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part of the public. their safety is deeply impacted and affected by being held in pretrial detention. that has to make its way and so when assessment, we're talking about the outliers that something that may happen over here to these people. what you know from the data and evidence is on the side that millions, generations of people have had their lives destroyed. >> i want to add to the question. one, just to say just to note some studies that are out there, one, maryland judges, i thought you were going there. you went a little bit of a different direction. but when maryland put limits on cash bail they actually saw the unintended response of an increase in the number of people who were held.
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in other words, judges which you -- were there for using their discretion in the absence of having bail options to hold more people. and so that goes back to the discretionary behavior, whether it's prosecutors or judges that sometimes even if you eliminate certain forms of opportunity does that have an unintended consequence? i'm not saying it does. it's a question that is borne out by some of the experience, some of the experiments happening. i was hoping, and also just to point to the study that says even two to three days pretrial detention study out of kentucky from 2013 showed a 40% increase in the likelihood to commit crime. is that our total panel? see, i'm talking too much. what i wanted to add is the context of discretion when we are thinking about the policy solutions around reform and where the discussion will continue to be a problem.
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>> since you have prosecutorial background. >> so i think kind of drawing agreement within both alex and robinson. but how we do things sometimes based on outliers, that this is really what we see things like what happened in maryland, have the unintended impact resulting in more people being held. a lot of what drives that is the fear of the headlines. the judge, the prosecutor, all the system actors don't want to have fingers pointed at them as being the person who agreed to release someone who causes harm. one of the ways that we need to combat this fear is we continue to lift up the stores as we been doing today of the harm that is happening on far greater scale by holding people in pretrial. and that we've got to be, we got to do a better job of recognizing that if a system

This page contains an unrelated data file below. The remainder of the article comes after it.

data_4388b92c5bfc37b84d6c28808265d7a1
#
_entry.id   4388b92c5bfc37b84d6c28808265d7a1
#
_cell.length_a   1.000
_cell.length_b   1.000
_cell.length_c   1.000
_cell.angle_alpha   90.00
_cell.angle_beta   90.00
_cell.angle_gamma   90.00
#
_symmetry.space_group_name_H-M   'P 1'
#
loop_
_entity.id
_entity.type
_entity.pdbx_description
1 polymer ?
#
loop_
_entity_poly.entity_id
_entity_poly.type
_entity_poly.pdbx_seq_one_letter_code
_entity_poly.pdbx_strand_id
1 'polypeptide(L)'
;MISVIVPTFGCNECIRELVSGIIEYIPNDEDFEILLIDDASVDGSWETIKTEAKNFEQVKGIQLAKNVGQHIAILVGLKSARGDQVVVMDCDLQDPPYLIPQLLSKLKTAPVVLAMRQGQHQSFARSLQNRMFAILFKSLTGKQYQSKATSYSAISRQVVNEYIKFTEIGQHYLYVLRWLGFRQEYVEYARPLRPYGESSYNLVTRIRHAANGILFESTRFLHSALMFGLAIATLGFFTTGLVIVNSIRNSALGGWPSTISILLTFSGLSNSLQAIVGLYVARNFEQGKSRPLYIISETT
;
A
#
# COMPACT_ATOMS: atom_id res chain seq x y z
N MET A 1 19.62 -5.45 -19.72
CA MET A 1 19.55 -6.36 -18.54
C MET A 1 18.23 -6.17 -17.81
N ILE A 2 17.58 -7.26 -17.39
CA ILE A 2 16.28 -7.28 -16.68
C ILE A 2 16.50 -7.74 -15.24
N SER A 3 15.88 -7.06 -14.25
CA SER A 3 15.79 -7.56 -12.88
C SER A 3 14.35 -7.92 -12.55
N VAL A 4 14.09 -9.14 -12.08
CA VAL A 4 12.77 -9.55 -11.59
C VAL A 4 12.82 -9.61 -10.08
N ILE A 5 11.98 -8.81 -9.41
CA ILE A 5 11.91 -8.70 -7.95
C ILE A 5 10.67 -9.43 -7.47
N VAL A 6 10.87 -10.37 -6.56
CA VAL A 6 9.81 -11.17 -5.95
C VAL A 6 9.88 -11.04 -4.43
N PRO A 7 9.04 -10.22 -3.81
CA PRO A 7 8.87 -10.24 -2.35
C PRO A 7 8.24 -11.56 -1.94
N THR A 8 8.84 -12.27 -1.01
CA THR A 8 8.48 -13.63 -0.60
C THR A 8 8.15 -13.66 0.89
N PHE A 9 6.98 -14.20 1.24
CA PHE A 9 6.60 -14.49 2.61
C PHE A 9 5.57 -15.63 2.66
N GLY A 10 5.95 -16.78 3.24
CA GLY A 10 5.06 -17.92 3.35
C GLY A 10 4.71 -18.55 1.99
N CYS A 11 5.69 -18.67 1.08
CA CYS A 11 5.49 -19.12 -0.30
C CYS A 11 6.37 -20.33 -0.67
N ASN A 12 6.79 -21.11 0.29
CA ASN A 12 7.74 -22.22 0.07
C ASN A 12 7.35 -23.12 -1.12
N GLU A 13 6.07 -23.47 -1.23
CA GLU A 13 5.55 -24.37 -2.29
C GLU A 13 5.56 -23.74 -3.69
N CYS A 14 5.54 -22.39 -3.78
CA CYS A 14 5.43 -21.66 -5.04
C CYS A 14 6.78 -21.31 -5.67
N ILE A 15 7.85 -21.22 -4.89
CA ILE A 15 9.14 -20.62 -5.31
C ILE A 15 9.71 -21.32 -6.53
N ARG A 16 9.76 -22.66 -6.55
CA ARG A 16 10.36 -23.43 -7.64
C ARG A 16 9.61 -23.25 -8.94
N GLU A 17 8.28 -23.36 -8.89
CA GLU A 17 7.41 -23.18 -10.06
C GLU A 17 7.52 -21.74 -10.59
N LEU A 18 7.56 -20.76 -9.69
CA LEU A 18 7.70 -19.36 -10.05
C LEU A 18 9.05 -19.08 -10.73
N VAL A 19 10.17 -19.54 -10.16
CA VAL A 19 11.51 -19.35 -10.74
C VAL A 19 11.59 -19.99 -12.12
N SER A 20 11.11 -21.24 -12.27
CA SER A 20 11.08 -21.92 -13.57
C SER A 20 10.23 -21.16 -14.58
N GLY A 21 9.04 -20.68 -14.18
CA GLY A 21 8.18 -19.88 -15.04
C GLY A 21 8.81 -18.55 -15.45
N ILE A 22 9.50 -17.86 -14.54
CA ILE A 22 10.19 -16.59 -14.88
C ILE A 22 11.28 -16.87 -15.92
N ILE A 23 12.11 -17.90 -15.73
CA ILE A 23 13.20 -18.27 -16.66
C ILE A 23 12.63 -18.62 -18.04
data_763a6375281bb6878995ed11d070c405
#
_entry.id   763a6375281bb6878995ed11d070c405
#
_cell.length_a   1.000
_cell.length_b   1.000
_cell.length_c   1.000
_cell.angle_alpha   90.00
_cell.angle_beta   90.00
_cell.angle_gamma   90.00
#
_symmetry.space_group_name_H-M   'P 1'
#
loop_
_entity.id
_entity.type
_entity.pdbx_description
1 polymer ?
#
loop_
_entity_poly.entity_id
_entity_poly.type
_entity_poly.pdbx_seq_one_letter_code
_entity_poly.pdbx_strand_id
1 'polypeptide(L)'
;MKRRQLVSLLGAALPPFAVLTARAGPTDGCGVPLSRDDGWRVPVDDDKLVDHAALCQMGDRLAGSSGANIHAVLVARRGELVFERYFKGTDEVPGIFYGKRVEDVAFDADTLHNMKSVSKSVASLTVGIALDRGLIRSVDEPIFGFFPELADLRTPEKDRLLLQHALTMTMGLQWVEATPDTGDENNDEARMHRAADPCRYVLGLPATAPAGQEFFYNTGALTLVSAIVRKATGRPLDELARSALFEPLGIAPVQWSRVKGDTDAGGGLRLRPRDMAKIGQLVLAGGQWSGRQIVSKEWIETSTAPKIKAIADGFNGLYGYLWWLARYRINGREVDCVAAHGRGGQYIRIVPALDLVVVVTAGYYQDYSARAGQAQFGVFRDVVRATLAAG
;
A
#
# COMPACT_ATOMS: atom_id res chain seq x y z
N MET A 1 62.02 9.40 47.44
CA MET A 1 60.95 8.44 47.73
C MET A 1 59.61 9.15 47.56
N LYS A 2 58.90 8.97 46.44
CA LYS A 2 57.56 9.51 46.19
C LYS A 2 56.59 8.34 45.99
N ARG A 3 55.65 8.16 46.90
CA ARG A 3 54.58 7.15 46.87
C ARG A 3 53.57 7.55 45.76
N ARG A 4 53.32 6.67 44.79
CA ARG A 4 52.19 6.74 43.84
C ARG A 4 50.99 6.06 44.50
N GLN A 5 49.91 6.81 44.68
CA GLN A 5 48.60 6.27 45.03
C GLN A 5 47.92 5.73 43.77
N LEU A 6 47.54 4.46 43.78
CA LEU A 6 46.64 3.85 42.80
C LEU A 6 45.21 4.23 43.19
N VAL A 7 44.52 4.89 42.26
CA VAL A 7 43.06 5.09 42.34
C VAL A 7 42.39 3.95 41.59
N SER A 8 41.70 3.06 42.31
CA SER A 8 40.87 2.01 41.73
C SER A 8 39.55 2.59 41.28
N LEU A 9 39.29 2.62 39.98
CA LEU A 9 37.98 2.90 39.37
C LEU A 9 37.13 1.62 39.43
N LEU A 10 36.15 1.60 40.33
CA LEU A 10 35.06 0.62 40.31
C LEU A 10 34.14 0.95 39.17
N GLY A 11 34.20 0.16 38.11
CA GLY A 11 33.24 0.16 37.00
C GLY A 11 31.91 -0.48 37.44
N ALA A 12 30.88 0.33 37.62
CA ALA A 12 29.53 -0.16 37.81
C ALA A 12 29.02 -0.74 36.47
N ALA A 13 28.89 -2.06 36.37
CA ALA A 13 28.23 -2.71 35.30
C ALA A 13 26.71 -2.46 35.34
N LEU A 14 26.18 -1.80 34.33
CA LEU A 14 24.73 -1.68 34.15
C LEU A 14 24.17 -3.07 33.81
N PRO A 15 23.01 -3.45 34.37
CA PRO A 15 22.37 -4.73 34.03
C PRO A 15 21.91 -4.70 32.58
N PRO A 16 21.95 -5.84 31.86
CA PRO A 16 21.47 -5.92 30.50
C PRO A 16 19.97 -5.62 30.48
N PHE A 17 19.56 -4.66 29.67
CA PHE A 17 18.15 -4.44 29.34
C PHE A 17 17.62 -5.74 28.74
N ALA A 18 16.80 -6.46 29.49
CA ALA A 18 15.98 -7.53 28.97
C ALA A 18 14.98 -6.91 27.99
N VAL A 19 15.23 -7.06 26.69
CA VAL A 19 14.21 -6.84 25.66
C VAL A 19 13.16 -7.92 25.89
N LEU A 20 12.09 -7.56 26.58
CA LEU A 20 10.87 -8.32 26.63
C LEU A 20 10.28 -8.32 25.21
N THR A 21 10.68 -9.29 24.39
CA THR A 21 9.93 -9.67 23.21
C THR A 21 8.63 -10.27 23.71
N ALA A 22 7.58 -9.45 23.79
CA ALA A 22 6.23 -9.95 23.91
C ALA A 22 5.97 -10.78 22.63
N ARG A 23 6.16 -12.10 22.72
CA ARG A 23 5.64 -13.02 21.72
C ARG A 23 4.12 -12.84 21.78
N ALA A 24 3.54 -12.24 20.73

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changes and there's no finger-pointing at one party or the other, that it is a system decision to remove money from it and i practice here in d.c., so to evenll foreign to me understand why money is being used to make pretrial detention decisions because i never had that in my practice. but we have to do some things just as a society, as a community, as media you're telling stories of combating the fear of the headline so that people are not exercising discretion in ways that are driven by personal fear. >> great. well, i'm sorry we didn't get to all the fantastic questions although i think some of them get answered just in exchange i want to thank this incredible panel for the important insights that you shared and also solutions you have identified. [applause] [inaudible conversations] [inaudible conversations]
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>> today joe biden will deliver remarks aat a democratic delaware party fundraiser. watch american history tv live this morning starting at nine: eastern -- 9:00 eastern from ford theater in washington, d.c. for the 22nd annual abraham lincoln symposium. this daylong gathering brings together lincoln scholars to highlight the 16th president's life, career, and legacy. tackett,included james richard car when dean on lincoln's sense of humor, nina's david blight,r, and michael burlingame on lincoln